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April 4, 1997*****


Haute shot

Duniya Dilwalon KiThe 'recycle factory' which, increasingly, sustains the Bollywood film industry is about ready to regurgitate its latest warmed-over Tamil hit - Kaadal Desam, which after storming the southside marquee and proving one of the year's top grossers, will now make it to Bollywood as Dilwalon Ka Duniya. (right)

And as per usual, it will be the technical finesse - most especially, the cinematography, that will be the talking point of a film that tells a bittersweet love story (Tabu, incidentally, playing the main love interest) with the help of some brilliantly picturised song-dance sequences.

And then the credits will roll, and those looking to salute the lensman will find the name K V Anand listed as cinematographer.

Remember the name? The man who, last year, debuted with the Malayalam hit Thenmavin Kombathu, directed by Priyadarshan of Miss World fame. And for that debut outing with the camera, Anand won the national award for cinematography, going one better than the best efforts of the likes of Santosh Sivan, P C Sriram, Rajiv Menon and the other whizkids of the cine camera.

It could all have been so different, though, if famed still photographer Raghu Rai had looked on his application with a more benign eye. Anand, whose love affair with the camera began when he was in school "Whenever there was a wedding in the family, I would be the one deputed to take pictures," he recalls, went on to major in Visual Communications at Loyola College, Chennai, and then took to photo journalism.

He first came to public notice with the series Oru Maadham, Oru Maavattam (One month, one district), a series of photo-essays featured in the Tamil weekly Kalki in which, concentrating on one district of Tamil Nadu at a time, he sought to capture in words and pictures the feel of each area.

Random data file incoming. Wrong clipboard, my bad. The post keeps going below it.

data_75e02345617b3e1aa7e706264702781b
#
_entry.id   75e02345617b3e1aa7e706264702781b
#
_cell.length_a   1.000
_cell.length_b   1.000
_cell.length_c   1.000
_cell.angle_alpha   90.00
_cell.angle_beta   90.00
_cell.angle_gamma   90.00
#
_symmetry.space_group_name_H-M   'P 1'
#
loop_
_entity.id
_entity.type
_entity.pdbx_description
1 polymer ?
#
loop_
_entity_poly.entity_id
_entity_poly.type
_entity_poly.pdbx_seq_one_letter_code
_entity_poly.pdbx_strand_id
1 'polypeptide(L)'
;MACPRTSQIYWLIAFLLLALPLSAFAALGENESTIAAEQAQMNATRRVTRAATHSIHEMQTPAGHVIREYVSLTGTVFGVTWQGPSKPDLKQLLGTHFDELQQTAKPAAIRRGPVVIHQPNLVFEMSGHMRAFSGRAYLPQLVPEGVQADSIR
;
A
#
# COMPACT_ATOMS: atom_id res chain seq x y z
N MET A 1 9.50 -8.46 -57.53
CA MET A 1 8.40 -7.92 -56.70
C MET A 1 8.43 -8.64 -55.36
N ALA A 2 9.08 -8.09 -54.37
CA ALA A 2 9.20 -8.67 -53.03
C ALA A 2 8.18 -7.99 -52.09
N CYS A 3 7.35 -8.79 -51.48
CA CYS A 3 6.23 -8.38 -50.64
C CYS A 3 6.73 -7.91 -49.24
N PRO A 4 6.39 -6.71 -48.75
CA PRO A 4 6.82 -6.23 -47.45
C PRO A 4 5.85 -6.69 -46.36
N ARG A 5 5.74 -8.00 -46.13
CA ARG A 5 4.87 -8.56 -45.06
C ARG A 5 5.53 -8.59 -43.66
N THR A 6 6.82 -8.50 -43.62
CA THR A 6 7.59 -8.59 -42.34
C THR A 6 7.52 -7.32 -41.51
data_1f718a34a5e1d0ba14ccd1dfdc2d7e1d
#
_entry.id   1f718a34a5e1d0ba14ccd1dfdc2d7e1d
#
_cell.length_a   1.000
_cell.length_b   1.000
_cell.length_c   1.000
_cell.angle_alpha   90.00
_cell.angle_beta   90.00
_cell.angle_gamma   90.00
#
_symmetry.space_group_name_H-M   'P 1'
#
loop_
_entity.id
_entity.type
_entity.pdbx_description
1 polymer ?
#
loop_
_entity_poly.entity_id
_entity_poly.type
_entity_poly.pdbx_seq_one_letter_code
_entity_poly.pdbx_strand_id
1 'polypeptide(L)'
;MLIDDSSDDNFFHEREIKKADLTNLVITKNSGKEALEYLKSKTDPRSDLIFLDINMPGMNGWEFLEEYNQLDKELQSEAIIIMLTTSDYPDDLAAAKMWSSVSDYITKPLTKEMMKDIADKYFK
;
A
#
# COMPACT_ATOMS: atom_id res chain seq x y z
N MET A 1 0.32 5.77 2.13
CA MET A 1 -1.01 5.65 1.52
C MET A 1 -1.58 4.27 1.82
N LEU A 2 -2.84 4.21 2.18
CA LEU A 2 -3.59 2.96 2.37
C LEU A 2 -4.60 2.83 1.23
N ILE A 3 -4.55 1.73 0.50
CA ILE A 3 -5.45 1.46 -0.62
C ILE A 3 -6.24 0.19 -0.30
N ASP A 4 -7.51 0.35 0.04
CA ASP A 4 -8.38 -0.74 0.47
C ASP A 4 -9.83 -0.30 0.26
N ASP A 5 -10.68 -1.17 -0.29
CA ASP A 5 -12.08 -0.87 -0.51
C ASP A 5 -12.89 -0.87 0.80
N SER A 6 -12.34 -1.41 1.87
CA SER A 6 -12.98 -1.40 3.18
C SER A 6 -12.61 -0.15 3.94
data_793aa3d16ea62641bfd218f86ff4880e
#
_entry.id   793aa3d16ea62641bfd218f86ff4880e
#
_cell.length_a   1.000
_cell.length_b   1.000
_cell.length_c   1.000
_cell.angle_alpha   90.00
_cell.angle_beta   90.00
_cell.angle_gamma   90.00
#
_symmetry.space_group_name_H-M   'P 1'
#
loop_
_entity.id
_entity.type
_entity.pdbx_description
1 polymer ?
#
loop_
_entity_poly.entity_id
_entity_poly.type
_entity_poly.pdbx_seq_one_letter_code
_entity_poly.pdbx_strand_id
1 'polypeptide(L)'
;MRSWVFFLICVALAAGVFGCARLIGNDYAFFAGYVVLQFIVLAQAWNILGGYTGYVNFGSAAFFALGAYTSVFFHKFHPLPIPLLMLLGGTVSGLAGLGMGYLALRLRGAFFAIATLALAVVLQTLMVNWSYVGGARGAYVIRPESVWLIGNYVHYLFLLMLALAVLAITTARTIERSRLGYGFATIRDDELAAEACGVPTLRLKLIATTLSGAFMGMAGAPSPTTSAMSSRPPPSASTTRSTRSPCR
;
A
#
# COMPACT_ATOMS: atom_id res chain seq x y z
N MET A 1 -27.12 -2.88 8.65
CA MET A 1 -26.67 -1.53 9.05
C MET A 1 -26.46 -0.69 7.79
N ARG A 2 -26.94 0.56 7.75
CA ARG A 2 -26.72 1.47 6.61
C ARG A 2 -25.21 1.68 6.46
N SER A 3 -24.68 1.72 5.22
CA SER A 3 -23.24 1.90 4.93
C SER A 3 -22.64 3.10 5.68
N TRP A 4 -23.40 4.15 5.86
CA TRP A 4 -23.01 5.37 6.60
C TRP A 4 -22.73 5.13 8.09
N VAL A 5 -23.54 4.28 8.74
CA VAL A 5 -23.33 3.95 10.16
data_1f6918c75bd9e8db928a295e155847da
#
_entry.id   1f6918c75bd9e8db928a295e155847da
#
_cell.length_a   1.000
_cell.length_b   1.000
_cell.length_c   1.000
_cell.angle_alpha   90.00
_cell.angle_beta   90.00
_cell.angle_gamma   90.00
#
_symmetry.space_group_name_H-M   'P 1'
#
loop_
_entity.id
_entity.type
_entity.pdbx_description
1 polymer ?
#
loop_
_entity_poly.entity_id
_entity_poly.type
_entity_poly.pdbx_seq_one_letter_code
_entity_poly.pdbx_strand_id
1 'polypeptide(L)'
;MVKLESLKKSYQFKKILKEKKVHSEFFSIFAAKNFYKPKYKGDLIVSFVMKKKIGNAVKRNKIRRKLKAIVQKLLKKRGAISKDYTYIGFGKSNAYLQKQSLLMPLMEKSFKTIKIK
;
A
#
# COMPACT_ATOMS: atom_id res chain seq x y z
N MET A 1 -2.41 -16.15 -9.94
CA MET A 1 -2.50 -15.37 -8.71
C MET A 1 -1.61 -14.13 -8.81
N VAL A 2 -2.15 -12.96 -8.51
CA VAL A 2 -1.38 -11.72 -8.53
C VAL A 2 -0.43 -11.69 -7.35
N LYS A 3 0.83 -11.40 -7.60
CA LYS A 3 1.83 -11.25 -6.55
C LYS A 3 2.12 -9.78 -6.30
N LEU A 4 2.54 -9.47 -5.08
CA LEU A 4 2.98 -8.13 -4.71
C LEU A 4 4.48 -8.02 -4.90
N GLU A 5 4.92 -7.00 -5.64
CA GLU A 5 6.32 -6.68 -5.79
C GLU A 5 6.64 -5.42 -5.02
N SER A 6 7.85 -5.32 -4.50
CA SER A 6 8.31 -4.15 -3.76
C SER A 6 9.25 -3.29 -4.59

But the lensman's life, for the most part, is that of an adjunct to the journalist - and so it was with Anand, as he lugged his camera and, in freelance mode, went around shooting whatever story the journalists - of India Today, Illustrated Weekly, Aside... were covering.

At the time, his ambition did not extend higher than becoming a full-time photographer for some reputed periodical and thus, when India Todayadvertised vacancies in the department, Anand applied.

Today he recalls how he went for the resultant interview with hope in his heart, and a folder full of his pictures in his hand. Raghu Rai, the famed lensman who was then the IT photo editor, flipped through the folder - and then shook his head, unsatisfied... K V AnandAnand (left) was devastated.

Looking back, he saw what looked like a wasted past, looking ahead he saw no future. And so, in the manner of young people everywhere, he sought escape. Taking a couple of thousand bucks, his camera and as many rolls of film as he could procure, he took off for the Andaman Islands...

Wandering the deserted beaches of that idyllic island, shooting when the spirit took him, Anand reorganised his priorities. And somewhere during that sojourn, he decided to try his hand in films.

For P C Sriram, Anand's portfolio of stills must have indicated some hidden potential - for the wannabe got taken on as Sriram's assistant, and went on to work in films like Gopura Vaasalile, Meera, Thiruda Thiruda and Thevar Magan.

It was when Sriram was busy with May Madham that hot shot director Priyadarshan approached him for Thenmavin Kombathu. Since Sriram did not have the dates, he recommended his young assistant - and the rest, as the cliche goes, is history in the making....

"For me, the biggest award was the fact that Sriram himself recommended my name, I couldn't dream of a more encouraging start," recalls Anand. "And working with Priyadarshan, first thing, was great. He didn't treat me like a debutant, but more like a professional. From the first schedule itself, he gave me total freedom to shoot the way I wanted to... for instance, I didn't want backlights except for night interiors.... and as long as what I was doing didn't interfere with his narration, he let me handle the camera my way."